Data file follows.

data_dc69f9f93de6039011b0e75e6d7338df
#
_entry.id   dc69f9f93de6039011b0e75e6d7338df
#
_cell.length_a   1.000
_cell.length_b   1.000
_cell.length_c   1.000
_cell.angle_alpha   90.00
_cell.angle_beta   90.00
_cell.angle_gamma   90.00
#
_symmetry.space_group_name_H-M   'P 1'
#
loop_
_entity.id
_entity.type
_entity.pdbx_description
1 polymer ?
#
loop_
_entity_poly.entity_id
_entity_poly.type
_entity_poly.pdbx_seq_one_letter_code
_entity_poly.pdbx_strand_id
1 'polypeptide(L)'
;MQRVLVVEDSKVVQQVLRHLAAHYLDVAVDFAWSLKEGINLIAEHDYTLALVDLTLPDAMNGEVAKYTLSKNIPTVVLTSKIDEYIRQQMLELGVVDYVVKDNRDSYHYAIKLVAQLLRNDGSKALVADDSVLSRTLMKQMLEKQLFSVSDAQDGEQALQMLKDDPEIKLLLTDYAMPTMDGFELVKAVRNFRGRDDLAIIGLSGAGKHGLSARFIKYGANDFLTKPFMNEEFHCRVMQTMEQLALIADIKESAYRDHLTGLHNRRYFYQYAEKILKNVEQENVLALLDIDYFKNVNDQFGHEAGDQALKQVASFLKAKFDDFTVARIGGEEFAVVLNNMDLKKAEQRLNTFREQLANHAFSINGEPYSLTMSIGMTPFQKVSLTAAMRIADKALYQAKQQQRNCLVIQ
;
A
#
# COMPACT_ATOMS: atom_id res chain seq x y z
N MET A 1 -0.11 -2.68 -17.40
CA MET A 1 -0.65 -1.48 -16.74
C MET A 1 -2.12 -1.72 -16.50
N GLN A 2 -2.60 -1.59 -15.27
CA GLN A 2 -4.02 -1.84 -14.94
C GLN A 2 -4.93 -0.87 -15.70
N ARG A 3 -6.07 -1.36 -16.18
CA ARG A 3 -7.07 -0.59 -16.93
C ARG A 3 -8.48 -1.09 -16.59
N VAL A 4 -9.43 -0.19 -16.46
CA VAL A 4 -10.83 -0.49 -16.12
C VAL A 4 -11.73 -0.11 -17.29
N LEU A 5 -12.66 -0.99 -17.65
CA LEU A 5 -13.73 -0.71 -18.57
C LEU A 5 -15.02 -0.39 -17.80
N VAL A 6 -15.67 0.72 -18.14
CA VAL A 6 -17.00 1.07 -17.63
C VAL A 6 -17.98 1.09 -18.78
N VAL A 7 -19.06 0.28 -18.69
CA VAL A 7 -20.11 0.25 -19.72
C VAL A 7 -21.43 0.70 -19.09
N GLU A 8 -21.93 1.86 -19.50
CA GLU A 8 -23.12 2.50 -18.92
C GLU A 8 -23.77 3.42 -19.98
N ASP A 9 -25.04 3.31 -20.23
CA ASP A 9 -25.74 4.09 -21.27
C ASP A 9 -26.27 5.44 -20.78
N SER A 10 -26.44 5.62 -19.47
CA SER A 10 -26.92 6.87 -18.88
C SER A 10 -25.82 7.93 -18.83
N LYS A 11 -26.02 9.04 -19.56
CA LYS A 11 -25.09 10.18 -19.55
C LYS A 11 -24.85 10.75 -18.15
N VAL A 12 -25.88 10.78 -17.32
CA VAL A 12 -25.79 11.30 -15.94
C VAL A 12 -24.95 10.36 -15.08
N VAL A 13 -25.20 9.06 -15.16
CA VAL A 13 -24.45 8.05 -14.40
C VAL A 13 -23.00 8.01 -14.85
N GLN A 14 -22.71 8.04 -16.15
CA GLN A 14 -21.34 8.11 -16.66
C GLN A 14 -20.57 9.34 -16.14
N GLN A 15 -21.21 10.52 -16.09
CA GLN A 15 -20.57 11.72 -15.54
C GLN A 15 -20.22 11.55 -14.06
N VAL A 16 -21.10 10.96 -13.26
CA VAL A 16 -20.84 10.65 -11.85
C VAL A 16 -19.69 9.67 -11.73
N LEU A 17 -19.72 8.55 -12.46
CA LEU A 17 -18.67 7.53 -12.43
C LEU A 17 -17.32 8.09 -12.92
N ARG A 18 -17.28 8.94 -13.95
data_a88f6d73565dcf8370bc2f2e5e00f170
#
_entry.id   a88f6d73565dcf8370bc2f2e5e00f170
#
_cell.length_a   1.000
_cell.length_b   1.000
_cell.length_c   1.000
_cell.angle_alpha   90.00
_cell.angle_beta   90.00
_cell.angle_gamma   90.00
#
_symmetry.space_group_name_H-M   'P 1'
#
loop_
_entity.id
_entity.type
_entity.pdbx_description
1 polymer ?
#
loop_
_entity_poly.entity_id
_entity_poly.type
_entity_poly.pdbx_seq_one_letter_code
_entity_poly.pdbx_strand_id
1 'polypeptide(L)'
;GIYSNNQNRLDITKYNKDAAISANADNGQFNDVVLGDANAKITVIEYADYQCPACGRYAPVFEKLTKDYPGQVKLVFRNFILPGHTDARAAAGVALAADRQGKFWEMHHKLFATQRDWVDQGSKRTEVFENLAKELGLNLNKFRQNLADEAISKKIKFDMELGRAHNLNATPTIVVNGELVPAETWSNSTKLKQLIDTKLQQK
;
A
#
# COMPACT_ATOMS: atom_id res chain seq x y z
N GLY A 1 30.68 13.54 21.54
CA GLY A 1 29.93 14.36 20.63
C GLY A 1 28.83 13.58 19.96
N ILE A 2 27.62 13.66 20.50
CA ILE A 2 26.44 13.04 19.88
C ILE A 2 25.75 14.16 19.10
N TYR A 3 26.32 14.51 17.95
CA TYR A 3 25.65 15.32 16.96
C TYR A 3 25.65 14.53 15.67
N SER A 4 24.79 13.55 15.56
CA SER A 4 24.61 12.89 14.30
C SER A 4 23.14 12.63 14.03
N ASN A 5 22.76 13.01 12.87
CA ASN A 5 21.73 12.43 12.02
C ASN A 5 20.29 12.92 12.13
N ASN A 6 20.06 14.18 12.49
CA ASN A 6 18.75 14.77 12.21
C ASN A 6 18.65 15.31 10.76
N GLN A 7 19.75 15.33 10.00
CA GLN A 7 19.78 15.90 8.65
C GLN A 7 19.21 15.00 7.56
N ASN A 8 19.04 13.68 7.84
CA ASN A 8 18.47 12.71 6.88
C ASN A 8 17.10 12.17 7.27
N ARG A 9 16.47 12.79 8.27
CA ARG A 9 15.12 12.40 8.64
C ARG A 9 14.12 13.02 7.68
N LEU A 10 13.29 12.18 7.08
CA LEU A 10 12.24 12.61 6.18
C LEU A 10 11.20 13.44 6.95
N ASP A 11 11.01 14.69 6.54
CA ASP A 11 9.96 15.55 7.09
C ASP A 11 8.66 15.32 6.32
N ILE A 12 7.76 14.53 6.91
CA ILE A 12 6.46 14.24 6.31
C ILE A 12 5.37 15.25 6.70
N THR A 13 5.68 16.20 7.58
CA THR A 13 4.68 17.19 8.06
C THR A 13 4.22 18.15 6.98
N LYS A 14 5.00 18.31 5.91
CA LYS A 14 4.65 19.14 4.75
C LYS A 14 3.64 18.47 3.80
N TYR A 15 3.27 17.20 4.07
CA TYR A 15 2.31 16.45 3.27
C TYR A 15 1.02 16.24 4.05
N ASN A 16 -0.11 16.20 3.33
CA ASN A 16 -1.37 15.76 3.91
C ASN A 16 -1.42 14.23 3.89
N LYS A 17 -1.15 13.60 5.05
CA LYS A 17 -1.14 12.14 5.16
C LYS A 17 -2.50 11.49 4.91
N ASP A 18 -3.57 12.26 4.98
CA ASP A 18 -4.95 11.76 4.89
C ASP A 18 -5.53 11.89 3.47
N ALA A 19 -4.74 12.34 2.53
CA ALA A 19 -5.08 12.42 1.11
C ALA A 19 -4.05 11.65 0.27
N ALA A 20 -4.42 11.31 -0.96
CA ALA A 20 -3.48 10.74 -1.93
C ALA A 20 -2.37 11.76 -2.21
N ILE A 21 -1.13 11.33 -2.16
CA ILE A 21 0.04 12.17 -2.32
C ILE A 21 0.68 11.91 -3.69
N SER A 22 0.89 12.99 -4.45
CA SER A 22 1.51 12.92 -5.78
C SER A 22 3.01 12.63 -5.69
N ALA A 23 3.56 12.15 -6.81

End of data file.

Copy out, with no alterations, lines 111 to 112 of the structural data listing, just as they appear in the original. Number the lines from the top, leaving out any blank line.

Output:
#
# COMPACT_ATOMS: atom_id res chain seq x y z